Former Gov. Jeb Bush’s campaign is in trouble. This week alone, it has sustained a top-level campaign shake-up and reports have circulated that it may fall short of its fundraising goal. But a review of the public record shows it already fell way short of its fundraising goal, and has been behind predictions for months. Not by a few million dollars, either, but by as much as $400 million — or 80 percent as the most optimistic predictions Bush loyalists have circulated.
All of this — campaign shuffles and fundraising shortfalls — before Mr. Bush has even declared his candidacy. What happened?
On Nov. 26, 2012, less than a month after telling Ann Romney to find new stables for her horses (because she was heading to Washington), Romney pollster Neil Newhouse was meeting with Mr. Bush and other Bush alumni at a downtown D.C. hotel to put the past behind them and talk about 2016.
Less than two years later, in the fall of 2014, those Bush alumni began quietly spreading the word: Don’t join the other campaigns yet, boys, the boss hasn’t made a decision yet. Meanwhile on the media circuit, family members from mother to brother began chirping their approval.
Just after New Years Day, Mr. Bush launched his Right to Rise PAC; met privately with former Gov. Mitt Romney; and cleared his biggest rival for moderate Republican donors from the field before January 2015 was up.
Those were heady times, and Bush loyalists were excited.
“Jeb Bush’s allies are setting a fundraising goal of $100 million in the first three months of this year,” Bloomberg reported on Jan. 9.
Loyalists close to Mr. Bush quickly sought to taper those predictions, but private arrogance continued to leak: “All across Wall Street and the rest of the nation, donors who attended high-dollar Bush events are whispering that the former Florida governor could raise as much as $100 million in the first quarter of the year — and maybe $500 million by June, if not significantly more,” Politico reported on March 16.
The first signs of trouble came on May 8, when campaign aides quietly lengthened the timeline. “Right to Rise is said to be on track for raising an historic $100 million by the end of May,” Politico reported, moving the timeline from the first three months of the year to the first five.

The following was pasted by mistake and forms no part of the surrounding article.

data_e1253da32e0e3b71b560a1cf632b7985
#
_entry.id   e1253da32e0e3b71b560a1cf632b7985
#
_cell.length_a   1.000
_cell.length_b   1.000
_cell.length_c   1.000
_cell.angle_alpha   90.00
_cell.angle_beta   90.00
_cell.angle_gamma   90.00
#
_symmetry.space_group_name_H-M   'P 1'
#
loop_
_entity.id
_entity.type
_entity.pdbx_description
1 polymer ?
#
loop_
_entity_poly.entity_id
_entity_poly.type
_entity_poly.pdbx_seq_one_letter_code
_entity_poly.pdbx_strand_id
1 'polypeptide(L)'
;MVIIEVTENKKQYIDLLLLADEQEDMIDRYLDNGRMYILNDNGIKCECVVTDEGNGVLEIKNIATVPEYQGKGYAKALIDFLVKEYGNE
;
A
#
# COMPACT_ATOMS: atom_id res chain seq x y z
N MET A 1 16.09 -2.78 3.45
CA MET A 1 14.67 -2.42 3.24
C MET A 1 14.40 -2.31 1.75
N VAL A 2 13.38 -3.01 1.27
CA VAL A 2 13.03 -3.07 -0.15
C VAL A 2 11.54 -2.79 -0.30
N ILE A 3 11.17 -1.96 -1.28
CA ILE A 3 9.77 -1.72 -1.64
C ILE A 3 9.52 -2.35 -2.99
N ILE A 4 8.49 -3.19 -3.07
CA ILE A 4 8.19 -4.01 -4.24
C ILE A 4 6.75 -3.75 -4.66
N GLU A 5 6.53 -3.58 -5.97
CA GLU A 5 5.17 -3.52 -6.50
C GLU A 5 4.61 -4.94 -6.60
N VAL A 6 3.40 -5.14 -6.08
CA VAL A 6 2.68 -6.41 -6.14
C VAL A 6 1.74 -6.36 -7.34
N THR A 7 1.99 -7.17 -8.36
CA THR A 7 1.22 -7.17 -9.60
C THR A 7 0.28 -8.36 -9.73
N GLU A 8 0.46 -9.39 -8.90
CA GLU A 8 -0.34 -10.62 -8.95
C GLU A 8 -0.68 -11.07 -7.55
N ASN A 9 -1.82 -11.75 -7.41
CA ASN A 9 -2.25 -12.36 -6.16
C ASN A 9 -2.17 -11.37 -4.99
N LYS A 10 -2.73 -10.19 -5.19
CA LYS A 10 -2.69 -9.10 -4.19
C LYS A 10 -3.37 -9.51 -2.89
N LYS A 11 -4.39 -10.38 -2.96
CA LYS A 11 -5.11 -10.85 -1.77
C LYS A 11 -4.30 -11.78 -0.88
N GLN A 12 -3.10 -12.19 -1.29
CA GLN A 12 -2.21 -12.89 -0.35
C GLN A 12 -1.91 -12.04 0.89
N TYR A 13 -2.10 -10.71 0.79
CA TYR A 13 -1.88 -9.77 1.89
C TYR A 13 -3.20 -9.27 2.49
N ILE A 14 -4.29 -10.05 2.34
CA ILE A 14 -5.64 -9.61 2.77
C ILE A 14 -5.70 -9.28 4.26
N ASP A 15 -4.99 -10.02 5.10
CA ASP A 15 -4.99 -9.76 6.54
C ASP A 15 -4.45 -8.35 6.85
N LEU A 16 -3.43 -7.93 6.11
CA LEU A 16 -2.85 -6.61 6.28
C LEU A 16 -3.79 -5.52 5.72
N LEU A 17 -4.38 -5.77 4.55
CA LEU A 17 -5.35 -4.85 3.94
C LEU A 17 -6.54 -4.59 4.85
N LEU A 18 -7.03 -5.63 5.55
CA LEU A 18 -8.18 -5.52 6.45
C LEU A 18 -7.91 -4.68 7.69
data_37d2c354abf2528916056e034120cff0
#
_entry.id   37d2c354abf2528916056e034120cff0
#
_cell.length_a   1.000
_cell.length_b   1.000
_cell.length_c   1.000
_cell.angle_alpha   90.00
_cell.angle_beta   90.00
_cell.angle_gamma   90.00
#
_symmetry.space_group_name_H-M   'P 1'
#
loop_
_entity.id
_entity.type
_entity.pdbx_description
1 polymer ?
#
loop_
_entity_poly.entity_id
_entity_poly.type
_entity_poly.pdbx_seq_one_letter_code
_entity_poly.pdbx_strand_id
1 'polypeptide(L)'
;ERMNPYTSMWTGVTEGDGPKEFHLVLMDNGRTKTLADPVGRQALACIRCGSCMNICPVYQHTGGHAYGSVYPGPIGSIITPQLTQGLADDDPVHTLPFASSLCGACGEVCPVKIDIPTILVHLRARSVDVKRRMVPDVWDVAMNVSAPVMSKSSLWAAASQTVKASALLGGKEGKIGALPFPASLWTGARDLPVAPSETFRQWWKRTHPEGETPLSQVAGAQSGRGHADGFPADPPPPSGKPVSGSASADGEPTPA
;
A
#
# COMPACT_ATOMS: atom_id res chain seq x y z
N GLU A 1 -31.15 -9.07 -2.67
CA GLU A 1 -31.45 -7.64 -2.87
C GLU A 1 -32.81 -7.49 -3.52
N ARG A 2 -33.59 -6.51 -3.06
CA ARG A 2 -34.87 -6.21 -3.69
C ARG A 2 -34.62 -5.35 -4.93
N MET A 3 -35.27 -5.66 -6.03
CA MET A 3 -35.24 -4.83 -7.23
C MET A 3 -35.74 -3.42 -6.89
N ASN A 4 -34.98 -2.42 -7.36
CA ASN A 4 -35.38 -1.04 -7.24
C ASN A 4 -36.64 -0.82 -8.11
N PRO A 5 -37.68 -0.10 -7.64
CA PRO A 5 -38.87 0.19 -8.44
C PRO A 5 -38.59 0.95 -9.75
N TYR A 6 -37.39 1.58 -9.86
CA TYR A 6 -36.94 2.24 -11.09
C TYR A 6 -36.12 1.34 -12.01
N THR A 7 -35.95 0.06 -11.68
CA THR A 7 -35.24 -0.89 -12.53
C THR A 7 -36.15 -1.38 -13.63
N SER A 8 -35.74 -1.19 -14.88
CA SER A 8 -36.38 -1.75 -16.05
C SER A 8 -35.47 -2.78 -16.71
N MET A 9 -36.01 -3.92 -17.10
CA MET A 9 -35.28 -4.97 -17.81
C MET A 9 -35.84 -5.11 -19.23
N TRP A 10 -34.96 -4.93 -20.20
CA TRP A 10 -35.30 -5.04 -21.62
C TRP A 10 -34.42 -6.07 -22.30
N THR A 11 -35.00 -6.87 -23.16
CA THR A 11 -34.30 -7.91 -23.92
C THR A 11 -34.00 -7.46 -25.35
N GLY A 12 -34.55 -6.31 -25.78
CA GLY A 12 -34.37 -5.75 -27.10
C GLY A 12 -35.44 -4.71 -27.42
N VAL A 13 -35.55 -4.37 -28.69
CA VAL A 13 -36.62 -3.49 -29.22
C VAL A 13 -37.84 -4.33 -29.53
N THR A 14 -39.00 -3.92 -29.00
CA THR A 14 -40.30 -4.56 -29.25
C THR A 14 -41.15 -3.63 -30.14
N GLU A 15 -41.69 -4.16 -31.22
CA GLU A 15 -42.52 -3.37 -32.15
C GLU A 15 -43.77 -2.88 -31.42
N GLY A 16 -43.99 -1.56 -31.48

Then within a week, that timeline was moved back again — this time another two months, to the end of July. “The tally is widely expected to exceed $100 million, though details won’t be disclosed until Mr. Bush‘s super PAC, Right to Rise, files a report by July 31,” The Wall Street Journal reported on May 15, a week after the Politico’s report.
It was time for a shake-up in Florida.
On Monday, longtime Bush adviser Sally Bradshaw ordered a dramatic rearrangement of leadership, hiring an outside campaign consultant to take the lead on the trail just a week before Mr. Bush is expected to announce he is formally running. The New York Times described the move as designed “to address persistent questions surrounding his presidential candidacy.”
That same day, his aides tried “to deflect attention away from the reshuffling,” assuring the Times once again “that Mr. Bush would raise $100 million in the first six months of the year.”
But in a Washington Post article published the very next day, they told a dramatically different tale: “two individuals familiar with internal discussions believe the total that the Right to Rise super PAC will report in mid-July could be substantially lower than the nine figures that senior Republicans have anticipated.”
Mr. Bush’s PAC may very well hit that impressive sum of $100 million by July 31 — just not “in the first three months of this year.” Nor “by the end of May.” Nor “by the end of” June. And it certainly won’t be the once-floated “$500 million by June.”
But that seems to be operations as usual for the Bush team. From his muscling out competition to his frequent and unabashed attacks on conservative Republicans, Mr. Bush’s aides have made clear that they consider his rise inevitable.
Conservatives, meanwhile, should consider Mr. Bush’s campaign the most flagrant and serious primary-election attack on their tenuous grip on national power since former New York Gov. Nelson Rockefeller 50 years ago. And any scoffing at the campaign not pulling in as many hundreds of millions as predicted will very likely cease when even a fraction of that cash starts raining down on their heads.
Mr. Bush is a major player in the Republican field, but as the frequent gaffes and missteps of his rollout have illustrated, his operation is rusty at best. Even in its fundraising — an assumed strength he used to clear the field of moderate opposition — the early campaign has made the basic mistake of overpromising and underdelivering.
Mr. Bush is formidable, but he is not the giant he would have conservatives believe. And he is not inevitable.